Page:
A future in writing?

“I should write a book about all this, shouldn’t I?”, I suddenly stop up and think to myself one day. “Write about myself – or a fictive version of myself – and catalyze all these thoughts I have into something literary! Maybe that’s what I’m meant to do?”

Is this the stroke of lightning I’ve been waiting for? So soon?

The excitement of the prospect manages to reach a good 10 before it comes crashing down to a 1.

“What a pathetic thought,” I sigh. “A whole book about a naive girl’s reflections on life and her own boring, half-lived one? Come on!”

But then again, aren’t all books more or less about the reflections on life and of life – no matter what stage or level of experience they’re at?

Is my own version then so far off?

However, I trip over my own tongue. Being an INTP, communicating precisely what you think and mean – turning the uncut diamond into a brilliant jewel to hang around your neck; alchemizing, in reverse, all this precious gold into useful rock so that you can build a house from it – is tricky at best. When spoken or written, the jumble of thoughts usually remains a jumble of words to everyone else – and sometimes even to the INTP.

Despite having stated in previous posts and to myself and to everybody else that I have no clue what I want to do, I’ve realized that I do want to write. I’ve always wanted to write. It’s what I do here and write about here; what I’ve always done, more or less. And it takes some swallowing to realize that the very thing I love the most is also something I trip over.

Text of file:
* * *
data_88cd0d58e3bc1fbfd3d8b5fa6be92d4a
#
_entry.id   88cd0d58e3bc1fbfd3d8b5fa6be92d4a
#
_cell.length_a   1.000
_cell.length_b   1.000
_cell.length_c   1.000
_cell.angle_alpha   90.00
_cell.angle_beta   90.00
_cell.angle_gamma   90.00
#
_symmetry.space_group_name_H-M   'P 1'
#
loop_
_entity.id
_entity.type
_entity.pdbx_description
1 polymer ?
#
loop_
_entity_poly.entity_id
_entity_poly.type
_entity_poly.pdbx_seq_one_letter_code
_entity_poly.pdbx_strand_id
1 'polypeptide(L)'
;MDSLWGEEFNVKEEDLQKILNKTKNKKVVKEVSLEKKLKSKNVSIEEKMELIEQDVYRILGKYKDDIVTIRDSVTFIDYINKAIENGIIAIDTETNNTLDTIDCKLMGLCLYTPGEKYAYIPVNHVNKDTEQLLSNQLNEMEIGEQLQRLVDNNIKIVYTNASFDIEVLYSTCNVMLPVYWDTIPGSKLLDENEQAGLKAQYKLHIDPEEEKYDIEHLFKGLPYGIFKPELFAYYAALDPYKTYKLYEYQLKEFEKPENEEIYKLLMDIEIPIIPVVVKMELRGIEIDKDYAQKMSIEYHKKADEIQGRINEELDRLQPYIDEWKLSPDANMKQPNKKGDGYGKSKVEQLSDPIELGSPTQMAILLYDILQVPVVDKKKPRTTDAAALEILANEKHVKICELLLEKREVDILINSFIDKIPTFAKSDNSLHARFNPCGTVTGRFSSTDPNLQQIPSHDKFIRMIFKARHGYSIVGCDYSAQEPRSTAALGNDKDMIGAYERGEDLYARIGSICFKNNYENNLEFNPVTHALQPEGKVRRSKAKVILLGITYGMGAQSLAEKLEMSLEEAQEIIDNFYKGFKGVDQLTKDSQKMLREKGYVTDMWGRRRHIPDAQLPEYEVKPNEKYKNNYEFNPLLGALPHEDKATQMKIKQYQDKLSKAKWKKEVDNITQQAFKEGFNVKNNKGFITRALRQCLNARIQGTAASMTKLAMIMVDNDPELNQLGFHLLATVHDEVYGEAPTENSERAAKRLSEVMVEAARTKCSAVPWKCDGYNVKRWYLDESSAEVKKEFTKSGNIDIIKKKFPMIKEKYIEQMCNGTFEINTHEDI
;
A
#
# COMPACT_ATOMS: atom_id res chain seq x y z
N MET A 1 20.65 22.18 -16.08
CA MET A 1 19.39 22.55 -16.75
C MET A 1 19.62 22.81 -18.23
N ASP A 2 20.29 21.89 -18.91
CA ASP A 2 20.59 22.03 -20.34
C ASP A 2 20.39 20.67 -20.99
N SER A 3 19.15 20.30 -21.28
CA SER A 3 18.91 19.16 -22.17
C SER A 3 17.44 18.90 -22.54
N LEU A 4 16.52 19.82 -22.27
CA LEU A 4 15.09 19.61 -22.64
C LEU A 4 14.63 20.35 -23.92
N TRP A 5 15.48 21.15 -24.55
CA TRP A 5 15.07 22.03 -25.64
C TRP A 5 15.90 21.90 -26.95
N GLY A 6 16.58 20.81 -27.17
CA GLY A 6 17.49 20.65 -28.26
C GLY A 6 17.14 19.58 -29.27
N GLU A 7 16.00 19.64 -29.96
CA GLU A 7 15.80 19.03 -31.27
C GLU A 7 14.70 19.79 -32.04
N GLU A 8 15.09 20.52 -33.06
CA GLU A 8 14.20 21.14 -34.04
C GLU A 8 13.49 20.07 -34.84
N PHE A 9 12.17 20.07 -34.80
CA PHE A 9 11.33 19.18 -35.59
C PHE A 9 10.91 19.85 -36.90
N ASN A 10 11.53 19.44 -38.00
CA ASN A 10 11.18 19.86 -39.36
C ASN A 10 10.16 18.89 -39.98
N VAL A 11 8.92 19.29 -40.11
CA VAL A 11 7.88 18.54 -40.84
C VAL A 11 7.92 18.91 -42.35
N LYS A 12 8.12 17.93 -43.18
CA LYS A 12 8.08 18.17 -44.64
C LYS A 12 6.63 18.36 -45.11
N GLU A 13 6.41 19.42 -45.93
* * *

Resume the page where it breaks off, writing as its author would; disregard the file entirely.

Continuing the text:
You may have tripped over it as well, trying to decipher some of my posts here? It wouldn’t surprise me.

I’m trying to make sense of all of it myself. It may strike a core with you but you cannot explain it, can you? It’s just one of those times where words aren’t enough to explain what resonates with your own jumble of thoughts and feelings inside. And then again, they just did, didn’t they?

Writing is possibly the least predictable, sustainable occupation in the world. You can use a lifetime to become someone or stay that someone and end up hating that bureaucracy and money still talk. Realizing the hateful but necessary duality of the truth: That no arts are ever truly free of capitalism and that you cannot survive a lifetime without money. That you cannot produce art and give your work freely away and live on nothing, no matter how ideally free and appealing that may sound. My inner realist and common sense won’t allow it.

Anyways, there’ll always be things you will not like and obstacles to cross. And surely, my inner idealist will not allow the thought that the arts themselves will not manage to prevail.

Still: To be free to do what you love. Isn’t that what we all want in the end?

I will try. I will try, I tell myself.

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